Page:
Fig. 4: Performance comparison with different

Then, we examine the effect of interception distance on the secrecy outage capacity with and SNR=0dB for secure SWIP. Similarly, optimal power splitting is adopted to improve the secrecy outage capacity. As seen in Fig.4, even at a large , namely short interception distance, there is a large secrecy outage capacity. As a simple example, at , the proposed scheme with can achieve Kb/s. As increases, the secrecy outage capacity significantly improves. Thus, the proposed scheme can solve the challenging problem of short-distance interception for secure WIPT.

Fig. 5: Performance comparison with different SNRs.

Next, we show the impact of SNR on the secrecy outage capacity with . As seen in Fig.5, the secrecy outage capacity is an increasing function of SNR. However, as SNR increases, the secrecy outage capacity will be saturated. This is because the AF relaying system is noise limited due to noise amplification, which confirmed the claim in Theorem 3. Thus, it makes sense to find the optimal SNR to maximize the secrecy outage capacity in LS-MIMO relaying systems with the minimum transmit power.

Fig. 6: Performance comparison with different power splitting schemes.

Finally, we check the effectiveness of the proposed optimal power splitting scheme with respect to a fixed scheme. Specifically, the fixed scheme sets as 0.1 fixedly regardless of channel condition and transmit power. As seen in Fig.6, the proposed scheme performs better obviously. Especially, as SNR increases, the performance gain becomes larger. Note that the proposed scheme also will suffer from performance saturation. However, the performance bound can be lifted by adding antennas at the relay, which is a main advantage of the LS-MIMO relaying scheme for secure WIPT.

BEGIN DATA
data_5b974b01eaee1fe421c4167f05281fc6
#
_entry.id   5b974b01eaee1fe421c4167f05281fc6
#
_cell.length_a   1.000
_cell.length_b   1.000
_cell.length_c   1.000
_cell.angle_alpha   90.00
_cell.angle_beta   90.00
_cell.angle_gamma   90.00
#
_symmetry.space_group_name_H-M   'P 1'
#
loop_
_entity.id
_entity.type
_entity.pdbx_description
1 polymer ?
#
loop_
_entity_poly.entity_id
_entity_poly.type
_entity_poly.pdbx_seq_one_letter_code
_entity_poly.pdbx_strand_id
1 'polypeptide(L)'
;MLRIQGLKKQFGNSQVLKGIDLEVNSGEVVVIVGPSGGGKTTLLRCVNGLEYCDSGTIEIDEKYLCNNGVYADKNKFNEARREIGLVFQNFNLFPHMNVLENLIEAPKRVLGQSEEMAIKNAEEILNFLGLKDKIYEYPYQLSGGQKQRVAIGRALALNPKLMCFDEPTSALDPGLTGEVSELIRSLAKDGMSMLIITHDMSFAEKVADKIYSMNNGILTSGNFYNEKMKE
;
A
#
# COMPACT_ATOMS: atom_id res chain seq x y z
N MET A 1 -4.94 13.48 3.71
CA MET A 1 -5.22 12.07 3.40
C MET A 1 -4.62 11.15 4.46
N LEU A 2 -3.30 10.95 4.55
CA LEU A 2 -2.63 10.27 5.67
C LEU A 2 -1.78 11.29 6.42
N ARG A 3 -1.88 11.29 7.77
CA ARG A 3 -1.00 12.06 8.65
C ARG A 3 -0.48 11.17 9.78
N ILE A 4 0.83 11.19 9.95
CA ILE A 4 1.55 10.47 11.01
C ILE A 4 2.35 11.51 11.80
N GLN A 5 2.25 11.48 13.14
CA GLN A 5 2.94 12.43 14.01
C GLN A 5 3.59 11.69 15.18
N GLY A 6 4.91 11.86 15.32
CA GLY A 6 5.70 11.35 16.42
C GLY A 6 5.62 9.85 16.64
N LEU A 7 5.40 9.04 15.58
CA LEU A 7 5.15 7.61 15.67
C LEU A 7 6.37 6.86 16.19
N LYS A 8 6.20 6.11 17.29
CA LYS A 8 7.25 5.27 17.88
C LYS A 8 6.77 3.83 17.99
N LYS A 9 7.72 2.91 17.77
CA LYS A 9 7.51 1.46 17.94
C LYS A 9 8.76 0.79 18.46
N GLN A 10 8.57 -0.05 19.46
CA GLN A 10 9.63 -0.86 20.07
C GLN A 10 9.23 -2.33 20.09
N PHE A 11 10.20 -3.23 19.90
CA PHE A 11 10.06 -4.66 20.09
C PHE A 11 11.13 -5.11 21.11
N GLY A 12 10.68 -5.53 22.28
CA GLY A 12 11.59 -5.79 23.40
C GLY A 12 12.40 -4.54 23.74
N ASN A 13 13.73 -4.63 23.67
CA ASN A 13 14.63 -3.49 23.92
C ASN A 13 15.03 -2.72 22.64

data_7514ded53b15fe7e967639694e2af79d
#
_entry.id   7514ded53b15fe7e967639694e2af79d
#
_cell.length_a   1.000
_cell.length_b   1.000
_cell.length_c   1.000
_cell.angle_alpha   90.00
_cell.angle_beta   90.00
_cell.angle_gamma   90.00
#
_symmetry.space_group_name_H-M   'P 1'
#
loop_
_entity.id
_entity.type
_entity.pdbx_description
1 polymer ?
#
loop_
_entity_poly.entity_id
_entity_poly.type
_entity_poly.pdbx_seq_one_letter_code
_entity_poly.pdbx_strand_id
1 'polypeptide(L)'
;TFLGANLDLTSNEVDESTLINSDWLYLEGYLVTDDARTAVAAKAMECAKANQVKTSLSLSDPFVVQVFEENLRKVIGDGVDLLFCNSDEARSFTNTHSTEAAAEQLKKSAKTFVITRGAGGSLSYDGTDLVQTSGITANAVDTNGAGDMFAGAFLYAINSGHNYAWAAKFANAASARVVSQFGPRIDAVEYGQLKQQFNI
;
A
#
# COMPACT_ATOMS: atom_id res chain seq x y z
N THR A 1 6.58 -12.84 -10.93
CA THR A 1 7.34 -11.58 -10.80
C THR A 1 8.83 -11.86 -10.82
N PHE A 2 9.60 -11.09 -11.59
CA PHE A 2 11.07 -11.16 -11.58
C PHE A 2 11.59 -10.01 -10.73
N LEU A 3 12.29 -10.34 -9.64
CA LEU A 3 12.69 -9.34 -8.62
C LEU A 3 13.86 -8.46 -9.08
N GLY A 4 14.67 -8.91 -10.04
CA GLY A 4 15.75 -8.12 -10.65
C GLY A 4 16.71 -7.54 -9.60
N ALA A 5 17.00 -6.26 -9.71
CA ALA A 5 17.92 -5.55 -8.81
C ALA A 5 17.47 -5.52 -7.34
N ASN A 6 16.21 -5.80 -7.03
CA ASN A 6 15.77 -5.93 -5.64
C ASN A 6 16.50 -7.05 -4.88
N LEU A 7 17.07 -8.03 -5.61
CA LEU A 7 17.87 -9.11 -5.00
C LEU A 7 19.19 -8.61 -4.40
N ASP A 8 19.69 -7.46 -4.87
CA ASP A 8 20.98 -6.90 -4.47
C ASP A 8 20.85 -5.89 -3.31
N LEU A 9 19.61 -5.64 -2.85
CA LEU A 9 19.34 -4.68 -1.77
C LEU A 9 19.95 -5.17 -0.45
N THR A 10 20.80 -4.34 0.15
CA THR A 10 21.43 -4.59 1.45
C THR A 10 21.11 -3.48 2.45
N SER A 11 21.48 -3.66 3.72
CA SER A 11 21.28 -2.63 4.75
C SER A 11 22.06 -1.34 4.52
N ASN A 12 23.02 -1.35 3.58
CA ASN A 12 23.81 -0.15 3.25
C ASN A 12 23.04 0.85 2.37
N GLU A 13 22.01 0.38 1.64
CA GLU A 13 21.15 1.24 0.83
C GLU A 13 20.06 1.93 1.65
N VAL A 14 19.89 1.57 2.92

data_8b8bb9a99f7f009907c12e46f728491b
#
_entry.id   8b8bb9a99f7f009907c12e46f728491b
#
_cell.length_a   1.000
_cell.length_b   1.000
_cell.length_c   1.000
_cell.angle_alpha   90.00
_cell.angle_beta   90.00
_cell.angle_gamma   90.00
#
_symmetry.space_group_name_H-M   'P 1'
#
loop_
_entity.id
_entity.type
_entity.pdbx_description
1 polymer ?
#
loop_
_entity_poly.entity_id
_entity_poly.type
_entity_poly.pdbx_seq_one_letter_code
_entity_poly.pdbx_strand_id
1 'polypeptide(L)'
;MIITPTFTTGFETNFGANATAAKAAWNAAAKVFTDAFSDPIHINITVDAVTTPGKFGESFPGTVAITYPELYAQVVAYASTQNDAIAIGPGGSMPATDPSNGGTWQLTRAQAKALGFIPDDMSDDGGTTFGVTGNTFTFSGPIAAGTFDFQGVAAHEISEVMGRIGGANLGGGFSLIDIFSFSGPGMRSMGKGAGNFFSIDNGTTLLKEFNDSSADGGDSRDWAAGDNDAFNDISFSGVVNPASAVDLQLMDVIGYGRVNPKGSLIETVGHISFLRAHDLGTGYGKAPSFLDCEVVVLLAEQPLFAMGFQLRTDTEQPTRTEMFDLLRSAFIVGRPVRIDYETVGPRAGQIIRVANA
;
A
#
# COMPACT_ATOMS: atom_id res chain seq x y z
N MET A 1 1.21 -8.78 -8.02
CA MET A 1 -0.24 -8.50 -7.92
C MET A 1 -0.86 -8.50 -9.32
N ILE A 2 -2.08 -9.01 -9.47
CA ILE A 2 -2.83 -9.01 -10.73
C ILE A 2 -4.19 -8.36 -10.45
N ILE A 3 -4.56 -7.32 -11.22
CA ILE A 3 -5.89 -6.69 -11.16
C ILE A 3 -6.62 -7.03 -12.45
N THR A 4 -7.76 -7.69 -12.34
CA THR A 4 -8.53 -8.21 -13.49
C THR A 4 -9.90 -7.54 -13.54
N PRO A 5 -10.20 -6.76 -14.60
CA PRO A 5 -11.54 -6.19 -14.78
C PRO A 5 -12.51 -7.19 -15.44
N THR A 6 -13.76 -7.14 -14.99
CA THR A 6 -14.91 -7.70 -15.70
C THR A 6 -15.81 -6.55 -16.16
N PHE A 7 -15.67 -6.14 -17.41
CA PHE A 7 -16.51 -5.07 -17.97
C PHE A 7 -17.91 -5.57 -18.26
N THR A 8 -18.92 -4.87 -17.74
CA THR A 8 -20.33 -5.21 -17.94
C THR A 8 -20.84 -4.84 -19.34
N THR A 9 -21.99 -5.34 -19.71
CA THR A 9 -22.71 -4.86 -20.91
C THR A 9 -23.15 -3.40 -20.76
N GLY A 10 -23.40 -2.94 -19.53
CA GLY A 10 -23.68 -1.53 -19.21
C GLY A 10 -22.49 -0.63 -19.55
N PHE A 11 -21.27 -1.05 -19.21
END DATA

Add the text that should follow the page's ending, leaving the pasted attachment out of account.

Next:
V Conclusion

A major contribution of this paper is the introduction of the LS-MIMO relaying technique into secure wireless information and power transfer to significantly enhance wireless security and improve transmission rate. This paper derives a closed-form expression of the secrecy outage capacity in terms of transmit SNR, power splitting ratio, antenna number and interception distance. Furthermore, through maximizing the secrecy outage capacity, we present a power splitting scheme, which has a huge performance gain with respect to the fixed scheme.

Appendix A Proof of Theorem 1

Based on the SNR at the destination, the legitimated channel capacity can be expressed as

(13)
(14)

where is a half of the spectral bandwidth, since a complete transmission requires two time slots. denotes the real part of . is replaced by in (13). (13) follows from the fact that scales with the order as while scales as the order , which can be negligible. (14) holds true because of and , namely channel hardening [16]. Therefore, we get the Theorem 1.

Appendix B Proof of Theorem 2

According to (10), for a given , we have

(15)

where is the cumulative distribution function (cdf) of . In order to derive the secrecy outage capacity, the key is to get the cdf of . Examining (9), due to channel hardening, we have

(16)

Since is an isotropic unit vector and independent of , is distributed with 2 degrees of freedom. Let , we can derive the cdf of as

If , then we have

Since is impossible when , we have

(19)

Equivalently, we have

Hence, we get the Theorem 2.

Appendix C Proof of Theorem 3

For the secrecy outage capacity in (LABEL:app9), if the transmit power is sufficiently large, it can be approximated as

(22)

where (C) holds true since the constant “1” is negligible when is large enough. It is found that the secrecy outage capacity in this case is independent of transmit power . Thus, we prove the Theorem 3.